Aspirin Regimen

College of DuPage Nursing Student Randall J. Rooney wrote for Healthy Lombard that for years now, folks at risk of heart attack have been told to take low-dose aspirin daily for prevention of heart disease. Well, hold on to your hats because things are about to change.

As reported by NY Times1 on March 18th, the American College of Cardiology (ACC) changed their recommendations for aspirin regimens. In their 2019 ACC/AHA Guideline on Primary Prevention of Cardiovascular Disease 2, published March 17, the ACC states:

 

Aspirin should be used infrequently in the routine primary prevention of ASCVD because of lack of net benefit.

 

“Lack of net benefit?!”, you might say, “But aren’t I taking my baby aspirin because there IS a benefit??”.

For years doctors have recommended daily low-dose aspirin (100 mg or less) for primary prevention of atherosclerotic cardiovascular disease (ASCVD) in patients aged 70 years and up. ASCVD, in a nutshell, is the buildup of fatty plaques in your arteries, which chokes off the blood supply to vital organs like your brain, kidneys, and heart, which places you at risk of things like heart attack, stroke and kidney failure.

Now, aspirin regimens have been recommended for years to prevent the buildup of these arterial plaques because aspirin has the very neat property of making stuff in your blood ‘slippery’. Aspirin is known to prevent blood platelets from aggregating, which is good if you’re at risk of clots (and bad if you’re at risk of bleeding). The same mechanism that prevents platelets from sticking to each other is believed to work on fats in your blood. By making the lipids in your blood more slippery, aspirin prevents them from sticking together and forming plaques on the walls of your arteries. And it does this for a bargain. Aspirin is much cheaper, available over the counter, and has fewer side effects and risks than prescription blood thinners.

So, what has changed?

Basically, a bunch of scientists published their research recently. Multiple studies were conducted, and the results of each study were pretty consistent: Daily aspirin taken by healthy adults to prevent heart attack and stroke doesn’t work.

Folks have been on these daily regimens of lose-dose aspirin for long enough now that researchers were able to study the effects aspirin to see whether or not it’s as effective at as we all hoped it might be. Turns out, it’s not very effective, and in fact, it may place patients at greater risk for other complications.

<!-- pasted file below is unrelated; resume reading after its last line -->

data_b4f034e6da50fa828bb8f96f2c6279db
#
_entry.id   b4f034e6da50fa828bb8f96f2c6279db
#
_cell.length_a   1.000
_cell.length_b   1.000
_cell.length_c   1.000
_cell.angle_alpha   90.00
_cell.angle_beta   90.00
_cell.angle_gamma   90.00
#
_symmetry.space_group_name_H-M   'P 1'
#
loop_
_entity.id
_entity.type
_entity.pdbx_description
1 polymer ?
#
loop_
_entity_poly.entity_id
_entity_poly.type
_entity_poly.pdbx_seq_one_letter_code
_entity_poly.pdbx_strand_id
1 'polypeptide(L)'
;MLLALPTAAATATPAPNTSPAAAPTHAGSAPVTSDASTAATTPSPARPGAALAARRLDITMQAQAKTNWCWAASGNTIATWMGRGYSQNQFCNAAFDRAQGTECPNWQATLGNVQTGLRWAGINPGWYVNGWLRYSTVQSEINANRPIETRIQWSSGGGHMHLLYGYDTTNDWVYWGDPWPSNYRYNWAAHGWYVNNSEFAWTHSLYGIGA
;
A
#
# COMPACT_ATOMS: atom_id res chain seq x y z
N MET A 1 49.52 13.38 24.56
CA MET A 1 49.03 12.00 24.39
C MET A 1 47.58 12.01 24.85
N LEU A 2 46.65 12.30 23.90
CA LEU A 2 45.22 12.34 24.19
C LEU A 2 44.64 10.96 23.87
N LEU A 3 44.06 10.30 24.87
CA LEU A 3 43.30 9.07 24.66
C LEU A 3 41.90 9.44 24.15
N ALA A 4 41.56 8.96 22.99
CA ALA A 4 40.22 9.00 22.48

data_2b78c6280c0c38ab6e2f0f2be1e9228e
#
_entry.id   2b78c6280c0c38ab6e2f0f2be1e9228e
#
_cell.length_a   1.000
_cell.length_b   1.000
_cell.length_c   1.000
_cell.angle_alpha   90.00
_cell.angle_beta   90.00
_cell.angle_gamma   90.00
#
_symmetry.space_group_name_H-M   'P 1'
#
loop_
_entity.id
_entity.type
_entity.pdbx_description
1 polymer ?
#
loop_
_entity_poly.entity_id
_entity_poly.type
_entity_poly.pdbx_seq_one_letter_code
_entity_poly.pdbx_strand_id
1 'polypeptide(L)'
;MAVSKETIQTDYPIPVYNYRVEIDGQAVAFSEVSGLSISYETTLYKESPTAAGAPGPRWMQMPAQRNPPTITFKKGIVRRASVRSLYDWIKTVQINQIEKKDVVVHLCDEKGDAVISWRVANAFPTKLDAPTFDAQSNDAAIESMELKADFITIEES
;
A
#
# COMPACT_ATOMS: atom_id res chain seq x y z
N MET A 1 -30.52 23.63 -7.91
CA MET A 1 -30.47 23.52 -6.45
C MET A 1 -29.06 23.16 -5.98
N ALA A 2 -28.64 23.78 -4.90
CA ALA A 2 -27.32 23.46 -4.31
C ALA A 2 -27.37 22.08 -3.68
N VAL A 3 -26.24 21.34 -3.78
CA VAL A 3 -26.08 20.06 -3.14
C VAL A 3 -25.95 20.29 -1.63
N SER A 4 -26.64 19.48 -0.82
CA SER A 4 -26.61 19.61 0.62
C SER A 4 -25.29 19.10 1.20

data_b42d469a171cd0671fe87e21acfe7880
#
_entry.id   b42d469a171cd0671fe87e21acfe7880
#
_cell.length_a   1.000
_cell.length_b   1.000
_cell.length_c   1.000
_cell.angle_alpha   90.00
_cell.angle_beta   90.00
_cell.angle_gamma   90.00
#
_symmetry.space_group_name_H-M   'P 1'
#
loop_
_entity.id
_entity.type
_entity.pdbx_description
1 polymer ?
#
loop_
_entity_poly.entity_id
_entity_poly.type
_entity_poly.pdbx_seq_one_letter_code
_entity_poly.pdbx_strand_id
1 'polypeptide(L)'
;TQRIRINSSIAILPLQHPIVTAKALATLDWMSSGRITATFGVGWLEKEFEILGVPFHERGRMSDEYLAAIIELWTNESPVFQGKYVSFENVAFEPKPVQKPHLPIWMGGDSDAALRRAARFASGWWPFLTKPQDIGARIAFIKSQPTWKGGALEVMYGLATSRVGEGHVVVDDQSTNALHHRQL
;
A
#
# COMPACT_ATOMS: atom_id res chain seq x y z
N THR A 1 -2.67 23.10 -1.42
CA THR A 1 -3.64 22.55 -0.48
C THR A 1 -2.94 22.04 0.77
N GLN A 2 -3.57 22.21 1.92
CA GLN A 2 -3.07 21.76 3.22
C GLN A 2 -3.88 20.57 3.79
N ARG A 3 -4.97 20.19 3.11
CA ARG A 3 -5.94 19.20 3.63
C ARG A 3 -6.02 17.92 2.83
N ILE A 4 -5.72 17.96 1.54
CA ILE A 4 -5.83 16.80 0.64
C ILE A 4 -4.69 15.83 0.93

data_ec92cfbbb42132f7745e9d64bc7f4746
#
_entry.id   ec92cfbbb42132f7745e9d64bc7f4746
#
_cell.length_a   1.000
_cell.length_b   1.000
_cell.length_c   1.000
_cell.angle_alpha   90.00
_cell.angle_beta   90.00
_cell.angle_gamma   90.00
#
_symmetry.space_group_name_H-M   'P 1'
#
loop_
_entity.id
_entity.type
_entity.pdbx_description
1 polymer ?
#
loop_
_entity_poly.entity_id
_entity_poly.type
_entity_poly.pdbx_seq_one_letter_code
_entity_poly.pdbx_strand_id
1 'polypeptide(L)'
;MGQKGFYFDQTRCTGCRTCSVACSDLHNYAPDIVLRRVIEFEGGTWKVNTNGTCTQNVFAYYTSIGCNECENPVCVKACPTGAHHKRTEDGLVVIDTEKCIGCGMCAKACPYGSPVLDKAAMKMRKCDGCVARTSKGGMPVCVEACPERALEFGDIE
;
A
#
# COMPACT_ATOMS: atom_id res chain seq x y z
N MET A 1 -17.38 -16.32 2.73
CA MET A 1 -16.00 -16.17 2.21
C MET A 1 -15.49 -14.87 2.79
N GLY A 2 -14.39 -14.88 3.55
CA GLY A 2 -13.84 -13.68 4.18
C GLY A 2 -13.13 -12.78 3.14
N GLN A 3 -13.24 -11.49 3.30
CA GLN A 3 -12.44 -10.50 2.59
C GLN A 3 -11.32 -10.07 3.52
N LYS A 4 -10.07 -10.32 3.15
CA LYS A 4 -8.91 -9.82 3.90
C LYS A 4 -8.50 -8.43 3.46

In a NY Times article from September of the last year3, Denise Grady quoted the findings of an article published in the Lancet4 which, “ Found no benefit in low-risk patients” to a daily aspirin regimen. Grady also cites The New England Journal of Medicine which published a study indicating the risks of bleeding brought on by daily aspirin use outweighed the benefits of preventing heart disease in diabetic patients5.

Whatever the case may be there appears to be evidence that taking aspirin daily to prevent stroke and heart attack may not be the best course of action for older adults who don’t already suffer from a coronary artery or other arterial diseases.

As with any medical decision you should consult with your physician before making any changes to your planned care. It is recommended to work closely with your healthcare team to determine how best to achieve your desired outcomes. And remember that many risk factors for atherosclerosis and cardiovascular disease are modifiable. Modifiable risk factors including; losing weight, exercise, and eating a low-fat diet rich in legumes, nuts, and whole grains, as well as limiting alcohol intake and quitting cigarettes to regulate blood sugar are all over-the-counter solutions to prevent a heart attack.

References

  1. https://www.nytimes.com/2019/03/18/health/aspirin-health.html
  2. http://www.onlinejacc.org/sites/default/files/additional_assets/guidelines/Prevention-Guidelines-Made-Simple.pdf
  3. https://www.nytimes.com/2018/09/16/health/aspirin-older-people-heart-attacks.html?module=inline
  4. https://www.thelancet.com/journals/lancet/article/PIIS0140-6736(18)31924-X/fulltext
  5. https://www.nejm.org/doi/full/10.1056/NEJMoa1804988

 

 

 

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